Zolita

by Alex Teitz
Zolita
 
            Zolita came to our attention in August when we received the video for “Fight Like A Girl (see Unfinished Mail).” She is a singer-songwriter who’d previously released Immaculate Conception EP. She is working on an unnamed new EP and is working with Paige Duddy of xylo and xylo’s producer Lee Newell. FEMMUSIC was honored to speak to her about the songwriting and process. For info visit http://zolitamusic.com/
 
FEMMUSIC:  Can you describe your songwriting technique?
 
Z: It definitely varies. I write a lot of song lyrics in my notes and record melody ideas on my phone that I refer back to when I actually sit down with a guitar or keyboard.
 
When I actually sit down to write a song I’ll start with a title or concept, usually write the chorus first and then the rest.
 
FEMMUSIC:  With your new EP I understand you were co-writing with Paige Duddy and Lee Newell. What did they bring to the writing? How was it co-writing vs songwriting by yourself?
 
Z: Yes! Writing with Paige and Lee was so awesome. It was actually only my second time co-writing. I’m so used to writing solo, so it was refreshing to write with them because we’d all bring our experiences to a concept we’d be working on. Paige and Lee both have great ears for pop so they really helped me condense my ideas and lyrics in a way that was best for the song. I hadn’t worked with that kind of structure before. It was also really great to have three sets of ears, because when we were writing the melodies we’d all hear something so different and then all the best melodies came together. The best thing about co-writing is you have to finish the song even if it sucks! If you’re by yourself, there’s no one else pushing you but yourself so you can just put your guitar back in the case and call it a day.
 
FEMMUSIC:  What was the biggest challenge making the new EP?
 
Z: I think the biggest challenge was finding resources and the right people to work with. I’m an independent artist so it’s not that easy! I’m glad it took me the amount of time it did though, because it allowed me room to write more and explore different sounds before I reached the sound the EP has now.
 
FEMMUSIC:  What do you think the biggest differences were making this EP vs Immaculate Conception? What lessons did you learn in the interim?
 
Z: Immaculate Conception was more of a collection of songs I’d written and gotten produced over a long stretch of time. This next EP was more planned – I flew to LA to work with Paige and Lee for a week, brought a notebook of ideas, and we banged out five songs.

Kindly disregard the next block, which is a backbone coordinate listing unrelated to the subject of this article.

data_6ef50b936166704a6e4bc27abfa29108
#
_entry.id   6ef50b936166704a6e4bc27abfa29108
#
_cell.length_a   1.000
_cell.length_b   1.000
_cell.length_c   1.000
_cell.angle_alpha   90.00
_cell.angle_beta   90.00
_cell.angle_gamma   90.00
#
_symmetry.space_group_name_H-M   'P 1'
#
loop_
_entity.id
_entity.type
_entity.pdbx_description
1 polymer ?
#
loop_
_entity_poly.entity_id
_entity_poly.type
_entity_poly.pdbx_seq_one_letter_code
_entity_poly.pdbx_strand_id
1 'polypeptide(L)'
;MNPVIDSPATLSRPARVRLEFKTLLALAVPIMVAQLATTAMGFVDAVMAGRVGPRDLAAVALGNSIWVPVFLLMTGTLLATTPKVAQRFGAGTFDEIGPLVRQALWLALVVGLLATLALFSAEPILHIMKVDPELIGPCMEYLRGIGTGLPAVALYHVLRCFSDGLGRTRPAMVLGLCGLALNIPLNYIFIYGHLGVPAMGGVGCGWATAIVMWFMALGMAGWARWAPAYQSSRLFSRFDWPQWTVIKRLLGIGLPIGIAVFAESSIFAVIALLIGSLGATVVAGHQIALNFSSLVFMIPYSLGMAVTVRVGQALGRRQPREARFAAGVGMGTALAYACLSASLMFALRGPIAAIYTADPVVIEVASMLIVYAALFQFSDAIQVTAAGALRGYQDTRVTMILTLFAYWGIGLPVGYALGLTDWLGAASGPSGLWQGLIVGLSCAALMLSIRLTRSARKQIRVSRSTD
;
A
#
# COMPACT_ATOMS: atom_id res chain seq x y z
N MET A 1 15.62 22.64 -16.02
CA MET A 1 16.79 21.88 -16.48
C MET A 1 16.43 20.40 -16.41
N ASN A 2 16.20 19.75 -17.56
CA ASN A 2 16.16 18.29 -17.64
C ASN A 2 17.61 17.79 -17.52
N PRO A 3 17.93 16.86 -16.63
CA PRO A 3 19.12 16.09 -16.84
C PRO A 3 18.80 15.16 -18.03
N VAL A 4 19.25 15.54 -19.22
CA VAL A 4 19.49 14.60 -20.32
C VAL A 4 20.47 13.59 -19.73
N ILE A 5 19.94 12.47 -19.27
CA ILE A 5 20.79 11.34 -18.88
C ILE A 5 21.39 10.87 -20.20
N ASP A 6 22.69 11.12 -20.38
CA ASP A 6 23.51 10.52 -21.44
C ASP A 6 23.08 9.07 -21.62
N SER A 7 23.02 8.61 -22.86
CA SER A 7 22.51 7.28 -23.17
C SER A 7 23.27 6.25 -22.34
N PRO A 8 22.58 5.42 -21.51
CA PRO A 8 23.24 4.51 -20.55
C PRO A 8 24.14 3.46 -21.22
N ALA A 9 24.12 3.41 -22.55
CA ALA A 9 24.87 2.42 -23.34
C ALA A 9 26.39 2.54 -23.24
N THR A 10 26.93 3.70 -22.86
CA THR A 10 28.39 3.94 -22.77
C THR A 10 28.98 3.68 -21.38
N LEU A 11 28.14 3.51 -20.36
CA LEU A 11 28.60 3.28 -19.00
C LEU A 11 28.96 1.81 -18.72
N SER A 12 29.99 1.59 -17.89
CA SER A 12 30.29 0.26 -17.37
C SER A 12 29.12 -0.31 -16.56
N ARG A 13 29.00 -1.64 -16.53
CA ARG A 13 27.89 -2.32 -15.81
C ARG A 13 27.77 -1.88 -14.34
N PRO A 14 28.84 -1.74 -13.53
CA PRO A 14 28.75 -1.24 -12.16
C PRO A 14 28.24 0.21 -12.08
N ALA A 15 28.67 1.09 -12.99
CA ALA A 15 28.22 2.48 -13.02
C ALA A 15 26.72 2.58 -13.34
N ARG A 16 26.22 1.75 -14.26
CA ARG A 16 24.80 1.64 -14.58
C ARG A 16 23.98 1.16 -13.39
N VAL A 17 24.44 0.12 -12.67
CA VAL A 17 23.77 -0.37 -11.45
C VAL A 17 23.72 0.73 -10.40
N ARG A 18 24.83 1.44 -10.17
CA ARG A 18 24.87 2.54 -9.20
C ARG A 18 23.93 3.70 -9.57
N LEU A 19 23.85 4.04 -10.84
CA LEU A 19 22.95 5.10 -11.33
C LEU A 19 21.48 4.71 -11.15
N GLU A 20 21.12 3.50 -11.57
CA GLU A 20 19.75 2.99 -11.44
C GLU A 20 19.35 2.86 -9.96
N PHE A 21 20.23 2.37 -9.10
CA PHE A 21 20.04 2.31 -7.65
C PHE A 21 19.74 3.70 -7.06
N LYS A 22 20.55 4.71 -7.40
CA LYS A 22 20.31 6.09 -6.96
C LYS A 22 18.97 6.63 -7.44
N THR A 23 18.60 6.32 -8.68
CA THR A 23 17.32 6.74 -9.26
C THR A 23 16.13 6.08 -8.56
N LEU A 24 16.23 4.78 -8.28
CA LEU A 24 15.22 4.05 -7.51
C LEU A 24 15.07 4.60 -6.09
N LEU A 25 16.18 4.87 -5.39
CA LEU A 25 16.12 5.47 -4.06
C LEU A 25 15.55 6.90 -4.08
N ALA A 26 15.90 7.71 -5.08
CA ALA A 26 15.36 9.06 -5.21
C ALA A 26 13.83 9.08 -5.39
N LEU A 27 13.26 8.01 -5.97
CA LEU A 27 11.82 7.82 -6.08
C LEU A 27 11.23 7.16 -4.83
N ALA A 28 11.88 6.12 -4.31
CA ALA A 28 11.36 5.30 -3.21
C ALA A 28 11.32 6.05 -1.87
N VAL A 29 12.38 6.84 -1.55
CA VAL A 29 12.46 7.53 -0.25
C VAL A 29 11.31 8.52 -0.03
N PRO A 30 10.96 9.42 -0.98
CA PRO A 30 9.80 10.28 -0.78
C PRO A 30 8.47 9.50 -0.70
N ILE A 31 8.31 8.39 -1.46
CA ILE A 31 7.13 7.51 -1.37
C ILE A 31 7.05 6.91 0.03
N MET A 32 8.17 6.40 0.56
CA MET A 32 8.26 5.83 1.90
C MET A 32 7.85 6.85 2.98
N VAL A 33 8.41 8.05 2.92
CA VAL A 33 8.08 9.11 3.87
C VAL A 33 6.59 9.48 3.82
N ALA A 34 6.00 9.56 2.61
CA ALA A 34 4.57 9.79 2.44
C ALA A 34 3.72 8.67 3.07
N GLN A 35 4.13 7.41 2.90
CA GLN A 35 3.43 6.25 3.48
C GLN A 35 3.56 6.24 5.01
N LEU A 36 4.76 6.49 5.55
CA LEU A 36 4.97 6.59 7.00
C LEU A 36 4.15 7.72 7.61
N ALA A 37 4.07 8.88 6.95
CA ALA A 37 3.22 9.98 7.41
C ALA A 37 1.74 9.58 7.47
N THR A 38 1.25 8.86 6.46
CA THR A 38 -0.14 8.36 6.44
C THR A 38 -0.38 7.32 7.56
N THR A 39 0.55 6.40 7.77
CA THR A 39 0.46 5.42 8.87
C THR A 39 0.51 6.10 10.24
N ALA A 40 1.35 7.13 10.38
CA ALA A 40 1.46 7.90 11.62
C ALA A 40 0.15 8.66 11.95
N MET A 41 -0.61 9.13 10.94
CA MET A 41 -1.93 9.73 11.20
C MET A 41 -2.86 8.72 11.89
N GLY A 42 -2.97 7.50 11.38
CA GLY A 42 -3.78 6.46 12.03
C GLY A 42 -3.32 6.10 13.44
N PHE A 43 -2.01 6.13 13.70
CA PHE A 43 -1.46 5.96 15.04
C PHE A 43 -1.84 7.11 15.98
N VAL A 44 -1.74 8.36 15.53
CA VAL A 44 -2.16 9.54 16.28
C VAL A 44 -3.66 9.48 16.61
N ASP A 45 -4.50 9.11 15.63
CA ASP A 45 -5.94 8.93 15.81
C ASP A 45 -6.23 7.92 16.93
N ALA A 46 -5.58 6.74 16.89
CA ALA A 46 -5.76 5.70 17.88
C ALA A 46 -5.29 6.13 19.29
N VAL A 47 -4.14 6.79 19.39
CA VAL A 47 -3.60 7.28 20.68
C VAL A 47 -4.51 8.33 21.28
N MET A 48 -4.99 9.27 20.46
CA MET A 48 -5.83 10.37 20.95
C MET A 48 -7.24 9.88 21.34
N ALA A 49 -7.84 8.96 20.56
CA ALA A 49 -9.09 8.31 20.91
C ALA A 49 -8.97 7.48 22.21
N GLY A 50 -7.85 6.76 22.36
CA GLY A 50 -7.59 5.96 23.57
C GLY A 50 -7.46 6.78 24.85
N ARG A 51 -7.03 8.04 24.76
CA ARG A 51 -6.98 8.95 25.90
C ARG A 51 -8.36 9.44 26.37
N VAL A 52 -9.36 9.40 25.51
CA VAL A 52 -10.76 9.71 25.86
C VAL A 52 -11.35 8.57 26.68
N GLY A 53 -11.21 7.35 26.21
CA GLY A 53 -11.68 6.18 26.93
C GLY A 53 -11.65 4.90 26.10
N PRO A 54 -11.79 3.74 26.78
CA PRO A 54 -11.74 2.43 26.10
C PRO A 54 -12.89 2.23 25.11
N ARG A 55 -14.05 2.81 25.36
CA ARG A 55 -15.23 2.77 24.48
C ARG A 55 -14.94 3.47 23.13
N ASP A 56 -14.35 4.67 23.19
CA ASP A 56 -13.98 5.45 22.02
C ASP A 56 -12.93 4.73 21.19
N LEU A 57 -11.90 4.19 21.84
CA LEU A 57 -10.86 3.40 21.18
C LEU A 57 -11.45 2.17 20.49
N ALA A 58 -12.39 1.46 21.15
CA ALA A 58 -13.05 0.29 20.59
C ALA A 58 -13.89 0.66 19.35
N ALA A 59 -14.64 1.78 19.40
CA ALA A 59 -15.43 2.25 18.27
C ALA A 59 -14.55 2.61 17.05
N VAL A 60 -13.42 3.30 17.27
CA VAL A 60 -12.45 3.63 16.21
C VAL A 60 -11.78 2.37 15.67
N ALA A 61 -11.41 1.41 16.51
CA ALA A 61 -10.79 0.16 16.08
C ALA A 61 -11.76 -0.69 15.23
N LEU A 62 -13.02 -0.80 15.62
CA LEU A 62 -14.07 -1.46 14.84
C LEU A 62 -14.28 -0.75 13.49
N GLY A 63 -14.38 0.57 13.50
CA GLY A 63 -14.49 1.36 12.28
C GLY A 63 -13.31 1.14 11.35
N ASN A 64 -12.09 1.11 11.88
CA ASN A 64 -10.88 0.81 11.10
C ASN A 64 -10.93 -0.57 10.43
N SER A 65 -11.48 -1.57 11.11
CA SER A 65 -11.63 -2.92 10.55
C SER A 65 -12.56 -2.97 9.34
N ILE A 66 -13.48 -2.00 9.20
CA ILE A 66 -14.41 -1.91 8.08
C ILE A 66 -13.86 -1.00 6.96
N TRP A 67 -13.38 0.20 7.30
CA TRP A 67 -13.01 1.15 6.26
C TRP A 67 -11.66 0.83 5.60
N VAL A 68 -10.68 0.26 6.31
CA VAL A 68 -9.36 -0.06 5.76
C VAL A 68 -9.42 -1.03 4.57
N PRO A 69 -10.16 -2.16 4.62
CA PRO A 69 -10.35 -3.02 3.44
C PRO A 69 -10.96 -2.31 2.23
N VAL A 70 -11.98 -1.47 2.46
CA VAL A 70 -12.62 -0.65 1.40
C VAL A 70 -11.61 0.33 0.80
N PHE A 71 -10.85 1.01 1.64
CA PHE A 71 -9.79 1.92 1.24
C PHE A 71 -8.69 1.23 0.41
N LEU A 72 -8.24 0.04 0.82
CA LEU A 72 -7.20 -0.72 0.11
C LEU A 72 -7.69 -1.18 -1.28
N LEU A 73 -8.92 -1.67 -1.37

FEMMUSIC:  Tell me about “Fight Like A Girl.” First the songwriting. How did the idea originate and how did you develop it?
 
Z: Fight like a girl was the first song we wrote together. I knew I wanted to write a feminist power anthem and I wanted it to be catchy but also smart and meaningful. Lee came up with the idea “Fight Like a Girl,” wrote a dope melody, and then we filled it out from there to be more directed towards the current White House administration.
Zolita
 
FEMMUSIC: Tell me about the “Fight Like A Girl” video. Did it bring the vision you wanted to fruition or would you have wanted to do more? What was the biggest challenge making it?
 
Z: Yes! The video is everything I wanted it to be and more. I couldn’t have asked for a better group of women and I’m honored to have had the opportunity to tell their stories. The hardest part was probably the amount of locations – we crammed a studio shoot, outdoor shoot, and nine storylines into 4 days! I don’t know how we did it.
 
FEMMUSIC:  As a woman in the music industry have you been discriminated against?
 
Z: The best part about being independent is that I haven’t dealt with too many “industry” people. I’ve definitely been discriminated against by publications and people I was hoping to work with, but never by the people I’ve worked with directly.
 
FEMMUSIC: Whom would you most like to collaborate with or tour with and why?
 
Z: I’d love to collaborate with Kehlani or Halsey! My dream would be to open for Lady Gaga. They are all bad-ass trailblazing women in the industry who I look up to tremendously.
 
FEMMUSIC: What one thing would you like to change about the music industry?
 
Z: It would be amazing if there were more female CEO’s! 
September 1st, 2017